Monday, March 17th: Globalization and Language
On Monday, students and faculty filled The Landing for scholar Mary Louise Pratt’s presentation on globalization and language. Pratt first became involved in the research of globalization and language when she felt there was, in her words, “nobody talking about it.” Languages are being lost at a faster rate now than ever before; every two weeks the last speakers of a language die.
There are five elements language learners must have to be successful: time, effort, desire, input, and opportunities to use the language. Lacking any of these is detrimental to maintaining a mastery of a given language. A good example of this can be found in the push for high schoolers to develop proficiency in a foreign language before entering college or the workforce; while the intentions are laudable, what often happens is that students, once beyond the classroom, are left without opportunities to speak the foreign language. As such, their proficiency in that language quickly diminishes.
On another note: Language is subjective; words and meanings count more or less for different people. And this elasticity, that human comprehension is capable of, can become problematic. To clarify, our ability to produce language is smaller than our ability to comprehend it. This creates a complicated dynamic between speaker and listener.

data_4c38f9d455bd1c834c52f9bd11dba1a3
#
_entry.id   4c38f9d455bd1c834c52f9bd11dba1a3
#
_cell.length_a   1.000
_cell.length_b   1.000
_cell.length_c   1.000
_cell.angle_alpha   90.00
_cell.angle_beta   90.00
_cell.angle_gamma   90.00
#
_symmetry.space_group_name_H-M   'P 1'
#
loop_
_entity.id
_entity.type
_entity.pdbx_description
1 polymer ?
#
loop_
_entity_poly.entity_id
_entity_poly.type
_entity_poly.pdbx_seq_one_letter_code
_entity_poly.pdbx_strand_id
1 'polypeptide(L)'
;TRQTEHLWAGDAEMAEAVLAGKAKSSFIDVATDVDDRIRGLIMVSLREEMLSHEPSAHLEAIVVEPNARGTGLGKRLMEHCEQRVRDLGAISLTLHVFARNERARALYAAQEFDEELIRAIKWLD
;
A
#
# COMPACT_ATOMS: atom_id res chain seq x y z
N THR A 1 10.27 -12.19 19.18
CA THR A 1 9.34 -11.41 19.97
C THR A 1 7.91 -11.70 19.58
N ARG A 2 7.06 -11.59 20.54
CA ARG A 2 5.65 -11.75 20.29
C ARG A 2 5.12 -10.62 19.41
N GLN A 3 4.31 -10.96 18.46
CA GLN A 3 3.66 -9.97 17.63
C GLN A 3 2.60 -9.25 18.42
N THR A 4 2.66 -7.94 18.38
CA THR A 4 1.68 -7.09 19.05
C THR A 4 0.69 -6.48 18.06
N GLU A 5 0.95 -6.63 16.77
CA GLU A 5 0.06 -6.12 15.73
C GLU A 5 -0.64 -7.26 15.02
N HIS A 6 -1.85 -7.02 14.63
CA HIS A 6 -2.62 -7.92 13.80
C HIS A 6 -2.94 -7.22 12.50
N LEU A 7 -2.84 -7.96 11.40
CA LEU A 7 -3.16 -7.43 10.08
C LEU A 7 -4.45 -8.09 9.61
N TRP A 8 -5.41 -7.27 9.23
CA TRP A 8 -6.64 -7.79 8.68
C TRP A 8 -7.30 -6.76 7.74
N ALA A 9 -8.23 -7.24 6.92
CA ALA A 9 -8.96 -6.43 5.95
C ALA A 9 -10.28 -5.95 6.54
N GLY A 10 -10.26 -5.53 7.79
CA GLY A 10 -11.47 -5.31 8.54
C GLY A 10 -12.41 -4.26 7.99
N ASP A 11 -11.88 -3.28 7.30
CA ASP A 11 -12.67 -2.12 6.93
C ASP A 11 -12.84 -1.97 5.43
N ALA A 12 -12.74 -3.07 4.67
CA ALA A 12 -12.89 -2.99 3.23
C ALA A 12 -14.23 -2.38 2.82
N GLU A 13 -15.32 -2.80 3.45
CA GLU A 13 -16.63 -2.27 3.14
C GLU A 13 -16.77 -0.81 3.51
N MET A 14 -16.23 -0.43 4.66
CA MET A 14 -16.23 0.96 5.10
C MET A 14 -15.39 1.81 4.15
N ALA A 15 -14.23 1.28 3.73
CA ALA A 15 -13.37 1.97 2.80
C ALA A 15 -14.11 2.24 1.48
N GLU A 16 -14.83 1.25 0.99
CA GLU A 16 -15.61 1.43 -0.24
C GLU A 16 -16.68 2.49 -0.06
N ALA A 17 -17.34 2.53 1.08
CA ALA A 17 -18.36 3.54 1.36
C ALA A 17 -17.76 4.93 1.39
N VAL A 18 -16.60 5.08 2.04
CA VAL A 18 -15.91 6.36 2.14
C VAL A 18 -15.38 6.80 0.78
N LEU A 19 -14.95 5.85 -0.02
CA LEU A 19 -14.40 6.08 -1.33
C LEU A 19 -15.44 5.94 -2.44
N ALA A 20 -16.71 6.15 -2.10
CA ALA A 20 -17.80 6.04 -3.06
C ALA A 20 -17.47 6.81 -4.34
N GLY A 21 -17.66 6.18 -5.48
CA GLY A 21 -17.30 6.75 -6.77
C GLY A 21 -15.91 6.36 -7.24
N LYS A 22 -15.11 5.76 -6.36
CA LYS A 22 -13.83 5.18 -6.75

Furthermore, language is becoming murkier because of the production of translingual pieces. For example, Pratt showed a video of the Bolivian rap group, Ukamau Y Ke, who mix languages in their works—according to Pratt this is a form of linguistic rebellion. Written literatures, compared to these highly transmittable aural forms, are limited because globalization does not increase the number of languages used in literature.
The future of global language is uncertain. But Pratt expressed in this eye-opening presentation the importance of embracing all linguistic forms and mediums—because of this uncertainty.
Wednesday, March 19: Workshop on Translingual Poetry
Two days later, students and faculty rejoined Mary Louise Pratt for a workshop on translingual poetry. Participants were divided into four groups, and each group analyzed a different poem. For each work the following questions were considered:
- How are the two languages brought together?
- By what means are they brought together?
- What relation is created between them?
This hands-on workshop served as an extension of her presentation on Monday, and it gave participants the opportunity to experience her work for themselves.
For those that may have missed the workshop and want to experience one of Pratt’s activities, continue reading: Click on the hyperlink of comedian George Lopez’s stand-up. Watch it and ask yourselves the following:
- How many character do you observe?
- What do the accents, bilingualism, and phonetics communicate?
- What is the relationship of the two languages?
Thank you so much Mary Louise Pratt for an insightful and engaging look into globalization, language, and translingual poetry!